(a) P.Ws.1, 5 to 9 belonged to Melirrupu Village, while the appellants/accused 1 to 3 belonged to Semmedu village, which is one kilometer away and on the north of Melirrupu Village. On 21.3.1994, at about 3.00 p.m. at Panruti Bus Stand, P.W.5 had a quarrel with the first accused in sharing a seat in a bus parked in the bus stand. Aggrieved over the same, the first appellant brought four auto drivers and assaulted P.W.5. P.W.5, on coming back to the village, informed to the villagers and they wanted to question the first accused in that regard. P.Ws.1,5 to 9 and others went to Semmedu Village at about 10.00 p.m. where they found accused 1 to 3 sitting outside the house of the first accused and chatting with each other. They questioned about the conduct of the first accused on that evening at Panruti bus stand. Immediately, the first accused assaulted the deceased Vellakannu with M. O.1, knife on his left side of the head and the second accused assaulted the deceased with M.O.2 on his lower jaw, and the first accused attacked P.W.7 with M.O.3, stick. At that time the witnesses also retaliated. The second accused cut P.W.6 and one Sekar with knife M.O.2 , and the third accused attacked P.W.8, one Chelladurai and one Tamilselvan with M.O.3, stick. The accused left the place of occurrence with the weapons. (b) Injured were taken to the Panruti Hospital. P.W.2, an Assistant Surgeon attached to the Government Hospital, Panruti examined P.W.5 at 1.35 a.m on 22.3.1994 and issued Ex.P2 wound certificate narrating the injuries and he examined P.W.6 at about 1.45 a.m., P.W.1 at 1.50 a.m. and P.W.7 at 1.50 a.m. and issued wound certificates Exs.P3, P4 and P5 respectively where the injuries sustain ed by them are narrated. On 21/22.3.1994 at about 00.10 hours, P.W.2 examined the first accused and gave treatment for the injuries and issued wound certificate Ex.P6. He also examined accused 2 and 3 at the same time and issued wound certificates Exs.P7 and P8 respectively. P.W.3, an Assistant Surgeon, Government Hospital, Panruti examined P.W.9 at 8.25 a.m., on 22 .3.1994 and issued wound certificate Ex.P9. P.W.4, Radiologist attached to Government District Headquarters Hospital, Cuddalore, took Xray for P.W.1 and issued M.O.5, X-ray report.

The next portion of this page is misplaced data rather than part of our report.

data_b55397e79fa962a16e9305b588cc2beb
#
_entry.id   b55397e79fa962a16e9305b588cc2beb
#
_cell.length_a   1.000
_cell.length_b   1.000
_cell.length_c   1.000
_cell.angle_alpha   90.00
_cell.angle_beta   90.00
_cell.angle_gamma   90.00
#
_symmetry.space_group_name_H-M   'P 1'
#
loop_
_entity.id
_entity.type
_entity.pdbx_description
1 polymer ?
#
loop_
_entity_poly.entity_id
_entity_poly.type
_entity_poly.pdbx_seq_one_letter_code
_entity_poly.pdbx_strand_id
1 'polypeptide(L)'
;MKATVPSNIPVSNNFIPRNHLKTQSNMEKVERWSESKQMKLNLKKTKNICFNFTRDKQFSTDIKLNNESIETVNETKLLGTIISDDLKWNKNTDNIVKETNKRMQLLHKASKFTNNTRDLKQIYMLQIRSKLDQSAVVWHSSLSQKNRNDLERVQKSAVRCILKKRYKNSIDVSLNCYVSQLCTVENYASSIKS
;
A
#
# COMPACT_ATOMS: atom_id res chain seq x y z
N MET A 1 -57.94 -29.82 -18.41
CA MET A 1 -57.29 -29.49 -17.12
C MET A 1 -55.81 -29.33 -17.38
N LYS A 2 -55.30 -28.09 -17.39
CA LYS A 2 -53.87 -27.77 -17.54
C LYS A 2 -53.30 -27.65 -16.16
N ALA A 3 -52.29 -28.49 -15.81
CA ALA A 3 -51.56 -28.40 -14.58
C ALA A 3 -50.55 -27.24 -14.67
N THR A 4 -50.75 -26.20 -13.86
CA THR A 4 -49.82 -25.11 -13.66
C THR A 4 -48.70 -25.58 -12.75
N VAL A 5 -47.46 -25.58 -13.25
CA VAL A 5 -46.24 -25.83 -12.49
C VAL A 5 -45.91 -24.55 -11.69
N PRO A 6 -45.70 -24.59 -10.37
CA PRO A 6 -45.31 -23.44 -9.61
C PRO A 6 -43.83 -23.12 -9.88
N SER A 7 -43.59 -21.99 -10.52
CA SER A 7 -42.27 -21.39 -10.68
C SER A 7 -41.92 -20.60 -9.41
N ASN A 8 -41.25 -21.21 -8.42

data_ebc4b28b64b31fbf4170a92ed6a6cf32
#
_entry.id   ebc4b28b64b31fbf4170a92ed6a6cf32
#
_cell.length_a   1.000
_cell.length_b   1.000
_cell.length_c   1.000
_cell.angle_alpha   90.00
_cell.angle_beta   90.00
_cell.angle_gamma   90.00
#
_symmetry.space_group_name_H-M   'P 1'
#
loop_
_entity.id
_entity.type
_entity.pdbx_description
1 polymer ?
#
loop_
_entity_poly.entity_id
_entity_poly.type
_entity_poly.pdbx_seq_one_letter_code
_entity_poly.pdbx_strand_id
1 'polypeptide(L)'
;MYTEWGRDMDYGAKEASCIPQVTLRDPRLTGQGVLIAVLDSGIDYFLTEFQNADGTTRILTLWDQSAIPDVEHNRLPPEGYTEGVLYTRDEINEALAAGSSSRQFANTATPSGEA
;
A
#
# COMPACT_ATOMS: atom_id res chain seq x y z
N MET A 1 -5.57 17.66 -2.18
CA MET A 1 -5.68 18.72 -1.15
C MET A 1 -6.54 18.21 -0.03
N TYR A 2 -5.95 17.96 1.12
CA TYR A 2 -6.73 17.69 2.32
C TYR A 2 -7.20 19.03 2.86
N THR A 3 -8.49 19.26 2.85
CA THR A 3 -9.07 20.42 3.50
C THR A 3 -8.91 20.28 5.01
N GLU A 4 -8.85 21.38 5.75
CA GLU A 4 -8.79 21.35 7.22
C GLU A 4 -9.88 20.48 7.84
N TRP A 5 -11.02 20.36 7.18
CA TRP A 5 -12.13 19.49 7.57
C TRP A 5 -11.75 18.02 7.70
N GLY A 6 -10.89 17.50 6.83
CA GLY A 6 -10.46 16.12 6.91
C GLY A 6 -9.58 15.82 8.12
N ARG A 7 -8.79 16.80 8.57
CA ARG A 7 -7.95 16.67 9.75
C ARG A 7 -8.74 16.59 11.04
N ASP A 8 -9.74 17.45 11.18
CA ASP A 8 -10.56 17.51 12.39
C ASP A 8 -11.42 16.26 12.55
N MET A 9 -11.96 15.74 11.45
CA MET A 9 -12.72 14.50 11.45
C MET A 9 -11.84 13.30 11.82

(c) P.W.14, Sub Inspector of Police, Kadampuliyur on receipt of information, proceeded to the hospital at 3.00 am and recorded the statement Ex.P1 from P.W.1. On the strength of Ex.P1, he registered a case in Crime No.152/94 under sections 302, 324 and 323 IPC and printed express First Information Report Ex.P19 was sent to the Court. On 24.3.1994 he took up investigation. He examined A1 and recorded his statement under Ex.P20 and on the strength of the same he registered a case in Crime No.154/94 and printed First Information Report is Ex.P21. Investigating Officer referred the case in Crime No.154/94 as one of mistake of fact on the very day. (d) P.W.15 the Inspector of police, took up investigation in Crime No.152/94. He proceeded to the place of occurrence on 22.3.1994 at about 7 a.m. In the presence of two witnesses he made an inspection and prepared Ex.P12, an observation mahazar and Ex.P13, a rough sketch. He conducted inquest on the body of the deceased in the presence of panchayatdars and witnesses between 8.30 a.m. to 11.30 a.m. and prepared Ex.P22, inquest report. He recovered M.O.6, bloodstained earth and M.O.7, sample earth under a mahazar, Ex.P14. A requisition Ex.P17 was sent to the Government Hospital, Panruti along with the dead body of the deceased Vellakannu for conduct of autopsy.